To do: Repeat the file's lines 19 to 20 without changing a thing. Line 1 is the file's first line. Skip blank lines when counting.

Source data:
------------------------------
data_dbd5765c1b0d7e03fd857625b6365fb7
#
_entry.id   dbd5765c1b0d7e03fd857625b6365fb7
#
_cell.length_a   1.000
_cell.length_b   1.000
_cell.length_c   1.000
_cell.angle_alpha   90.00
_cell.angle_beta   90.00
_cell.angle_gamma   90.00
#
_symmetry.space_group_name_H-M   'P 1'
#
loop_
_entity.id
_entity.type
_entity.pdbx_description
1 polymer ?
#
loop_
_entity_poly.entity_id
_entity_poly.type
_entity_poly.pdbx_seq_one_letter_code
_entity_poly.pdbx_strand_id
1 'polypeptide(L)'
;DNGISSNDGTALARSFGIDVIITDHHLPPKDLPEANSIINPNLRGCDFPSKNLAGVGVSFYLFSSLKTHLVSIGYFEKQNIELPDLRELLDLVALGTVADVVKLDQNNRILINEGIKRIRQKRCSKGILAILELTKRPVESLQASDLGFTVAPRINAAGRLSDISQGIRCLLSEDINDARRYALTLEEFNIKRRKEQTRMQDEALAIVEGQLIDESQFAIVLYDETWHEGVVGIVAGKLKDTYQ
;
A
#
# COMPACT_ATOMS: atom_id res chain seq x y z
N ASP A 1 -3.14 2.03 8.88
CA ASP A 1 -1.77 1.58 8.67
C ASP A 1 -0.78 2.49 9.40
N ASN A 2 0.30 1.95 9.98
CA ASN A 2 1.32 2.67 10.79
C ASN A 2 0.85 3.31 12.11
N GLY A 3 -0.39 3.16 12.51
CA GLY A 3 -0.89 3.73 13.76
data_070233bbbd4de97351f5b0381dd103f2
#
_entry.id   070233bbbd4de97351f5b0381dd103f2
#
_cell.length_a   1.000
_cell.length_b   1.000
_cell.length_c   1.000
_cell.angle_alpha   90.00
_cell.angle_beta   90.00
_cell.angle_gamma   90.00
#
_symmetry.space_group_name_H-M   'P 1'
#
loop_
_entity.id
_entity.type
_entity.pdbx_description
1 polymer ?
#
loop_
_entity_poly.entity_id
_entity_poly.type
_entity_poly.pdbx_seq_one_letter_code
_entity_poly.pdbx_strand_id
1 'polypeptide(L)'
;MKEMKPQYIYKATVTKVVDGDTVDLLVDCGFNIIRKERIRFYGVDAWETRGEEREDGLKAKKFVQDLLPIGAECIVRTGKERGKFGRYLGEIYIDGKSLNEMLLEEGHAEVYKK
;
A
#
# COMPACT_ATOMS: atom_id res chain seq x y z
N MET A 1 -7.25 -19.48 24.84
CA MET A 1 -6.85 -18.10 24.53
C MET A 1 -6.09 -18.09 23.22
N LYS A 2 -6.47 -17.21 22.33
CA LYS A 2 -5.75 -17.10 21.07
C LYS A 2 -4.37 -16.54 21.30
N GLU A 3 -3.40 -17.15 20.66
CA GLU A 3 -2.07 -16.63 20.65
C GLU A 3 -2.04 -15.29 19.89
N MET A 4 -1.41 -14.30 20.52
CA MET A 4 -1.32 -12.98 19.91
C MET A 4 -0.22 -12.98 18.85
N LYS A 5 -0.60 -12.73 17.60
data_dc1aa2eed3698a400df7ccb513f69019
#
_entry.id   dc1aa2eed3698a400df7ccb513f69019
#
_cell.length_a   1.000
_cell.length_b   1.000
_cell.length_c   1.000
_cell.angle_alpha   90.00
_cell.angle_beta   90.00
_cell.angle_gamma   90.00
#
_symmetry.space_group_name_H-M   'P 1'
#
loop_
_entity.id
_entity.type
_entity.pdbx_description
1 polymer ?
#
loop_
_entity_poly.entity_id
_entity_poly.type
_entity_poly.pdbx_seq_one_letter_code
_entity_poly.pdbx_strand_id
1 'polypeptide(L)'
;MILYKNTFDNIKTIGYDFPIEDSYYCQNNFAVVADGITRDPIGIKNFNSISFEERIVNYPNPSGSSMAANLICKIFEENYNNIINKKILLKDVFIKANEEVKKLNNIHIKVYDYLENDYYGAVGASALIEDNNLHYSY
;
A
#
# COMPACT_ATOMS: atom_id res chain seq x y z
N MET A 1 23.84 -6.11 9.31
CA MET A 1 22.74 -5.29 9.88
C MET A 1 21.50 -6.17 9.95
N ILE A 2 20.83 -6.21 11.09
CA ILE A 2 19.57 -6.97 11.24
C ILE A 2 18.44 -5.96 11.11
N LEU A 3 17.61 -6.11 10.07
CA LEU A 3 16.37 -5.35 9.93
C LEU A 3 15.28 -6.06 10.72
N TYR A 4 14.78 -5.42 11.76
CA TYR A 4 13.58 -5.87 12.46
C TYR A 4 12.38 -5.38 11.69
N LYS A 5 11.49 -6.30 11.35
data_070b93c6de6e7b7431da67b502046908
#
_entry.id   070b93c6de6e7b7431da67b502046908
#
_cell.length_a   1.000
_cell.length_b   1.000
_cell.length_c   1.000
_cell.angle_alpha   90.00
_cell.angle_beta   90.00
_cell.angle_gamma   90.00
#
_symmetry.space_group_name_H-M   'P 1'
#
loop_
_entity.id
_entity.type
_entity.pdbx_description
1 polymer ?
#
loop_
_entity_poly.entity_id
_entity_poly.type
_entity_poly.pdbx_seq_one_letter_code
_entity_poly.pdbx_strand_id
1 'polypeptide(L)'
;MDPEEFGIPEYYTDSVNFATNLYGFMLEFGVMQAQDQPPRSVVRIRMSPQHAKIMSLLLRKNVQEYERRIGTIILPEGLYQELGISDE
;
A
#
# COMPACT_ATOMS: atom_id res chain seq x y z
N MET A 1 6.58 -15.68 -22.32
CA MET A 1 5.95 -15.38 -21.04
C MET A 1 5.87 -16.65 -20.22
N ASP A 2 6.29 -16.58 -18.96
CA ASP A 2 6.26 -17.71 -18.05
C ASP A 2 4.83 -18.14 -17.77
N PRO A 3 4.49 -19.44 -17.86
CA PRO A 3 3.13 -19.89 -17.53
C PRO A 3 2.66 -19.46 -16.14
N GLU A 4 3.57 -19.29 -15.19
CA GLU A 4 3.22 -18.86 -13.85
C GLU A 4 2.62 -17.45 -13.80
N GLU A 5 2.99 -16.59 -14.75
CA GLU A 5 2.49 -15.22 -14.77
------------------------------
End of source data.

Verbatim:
#
loop_